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3 Comments

  • Congratulations, Huw, for an excellent and well argued article. I, too, am very disappointed at the decision of the Federal Board to reverse its strategic decision because of vocal lobbying from some members (including on Lib Dem Voice).

    The Preamble to the Constitution states: “The Liberal Democrats exist to build and safeguard a fair, free and open society, in which we seek to balance the fundamental values of liberty, equality and community, and in which no-one shall be enslaved by poverty, ignorance or conformity.” It does not exist for the benefit of its members – though obviously its members must derive some benefit from joining.

    The argument has been made that our Leader is somehow weaker through being ‘interim’ – but that argument is self-fulfilling. The reason why the Lib Dems have not been visible is not the status of our Leader but the current environment, where the daily press briefings by the Government and First Ministers are the top stories, and it is difficult (and often not appropriate) for other parties to comment in a newsworthy way.

    As Huw says, we need a streamlined party structure that is capable of making difficult strategic decisions – and for a membership that respects the party bodies and their decisions.

  • This article is both right and wrong.

    Right, in that the Board has clearly thrown the party a leadership election in the hope that this distracts from its own now revealed inadequacy and unfitness for purpose.

    But wrong, in that until the question of the leadership is resolved, we will remain in limbo.

    We need BOTH a leadership election and for the party’s decision-making structures to be sorted out. The current labyrinth of interlocking committees, each able to nominate extra members to the others, weighed down by nominee appointments and with elections handicapped by the absurd diversity provisions, could have been designed to ensure that whatever is the accepted status quo always gets nodded through, as we have just seen in action.

  • It was ruled that the Board does not have an unfettered discretion to defer the leadership election timetable. (I suggest it would be extremely worrying if it did have; and if some members thought it did, that’s worrying too.) Therefore, what you describe as the “longer-term, strategic” decision to defer the leadership election until May 2021 could not be defended. And the main plank of your argument collapses. The decision exceeded the Federal Board’s powers. That was enough to strike it down, but it was also intolerable for clashing with our Party’s democratic values by blocking the grassroots members’ exercise of their right to choose the Leader by vote.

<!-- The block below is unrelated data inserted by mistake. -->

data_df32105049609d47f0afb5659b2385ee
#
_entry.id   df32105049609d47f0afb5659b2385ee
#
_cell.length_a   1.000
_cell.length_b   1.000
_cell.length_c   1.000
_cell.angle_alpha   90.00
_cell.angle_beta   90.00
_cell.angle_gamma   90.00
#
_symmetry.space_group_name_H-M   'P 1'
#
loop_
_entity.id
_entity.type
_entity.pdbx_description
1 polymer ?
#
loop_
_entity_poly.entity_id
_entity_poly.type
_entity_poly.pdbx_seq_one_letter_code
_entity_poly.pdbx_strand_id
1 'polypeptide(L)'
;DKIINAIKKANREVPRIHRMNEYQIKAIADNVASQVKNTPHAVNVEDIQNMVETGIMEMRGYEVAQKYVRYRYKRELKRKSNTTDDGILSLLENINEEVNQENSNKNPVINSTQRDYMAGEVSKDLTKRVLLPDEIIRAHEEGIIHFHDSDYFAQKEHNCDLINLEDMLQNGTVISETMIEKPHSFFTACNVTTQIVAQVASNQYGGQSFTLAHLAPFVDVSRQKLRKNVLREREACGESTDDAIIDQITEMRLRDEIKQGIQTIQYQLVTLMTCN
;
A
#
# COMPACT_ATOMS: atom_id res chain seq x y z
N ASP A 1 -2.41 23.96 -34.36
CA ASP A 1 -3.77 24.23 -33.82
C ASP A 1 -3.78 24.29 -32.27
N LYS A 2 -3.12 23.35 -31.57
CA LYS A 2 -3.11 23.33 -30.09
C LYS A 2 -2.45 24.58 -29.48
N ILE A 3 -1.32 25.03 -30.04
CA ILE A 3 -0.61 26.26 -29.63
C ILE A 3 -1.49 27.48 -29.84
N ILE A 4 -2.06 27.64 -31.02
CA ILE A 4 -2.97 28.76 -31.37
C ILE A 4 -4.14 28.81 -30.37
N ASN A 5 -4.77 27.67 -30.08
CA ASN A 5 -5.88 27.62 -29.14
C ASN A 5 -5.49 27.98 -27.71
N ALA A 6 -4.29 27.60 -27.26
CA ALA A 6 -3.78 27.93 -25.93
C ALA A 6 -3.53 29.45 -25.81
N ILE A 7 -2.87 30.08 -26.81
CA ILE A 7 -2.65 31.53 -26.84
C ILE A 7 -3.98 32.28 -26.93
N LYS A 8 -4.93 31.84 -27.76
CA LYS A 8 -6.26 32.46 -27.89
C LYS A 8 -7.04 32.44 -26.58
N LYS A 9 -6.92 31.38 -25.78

The Federal Board’s new decision does not delay action on the election review recommendations. It would be a bold leadership candidate who differed from the strong statements from Ed Davey of resolve to implement the recommendations.
    Where an early leadership election does make a difference is in the timescale for the Federal Board to prepare a document outlining the Party strategy. This must be done “in conjunction with the Leader’s political strategy” (Federal Constitution article 5.1) which cannot be done if there is no Leader. The joint acting leaders are not the same as the Leader.
    Finally could I remind colleagues that the Leader does not decide the Party‘s policies, so it’d be a shame if the leadership election focused on policies instead of the qualities required of the next Leader.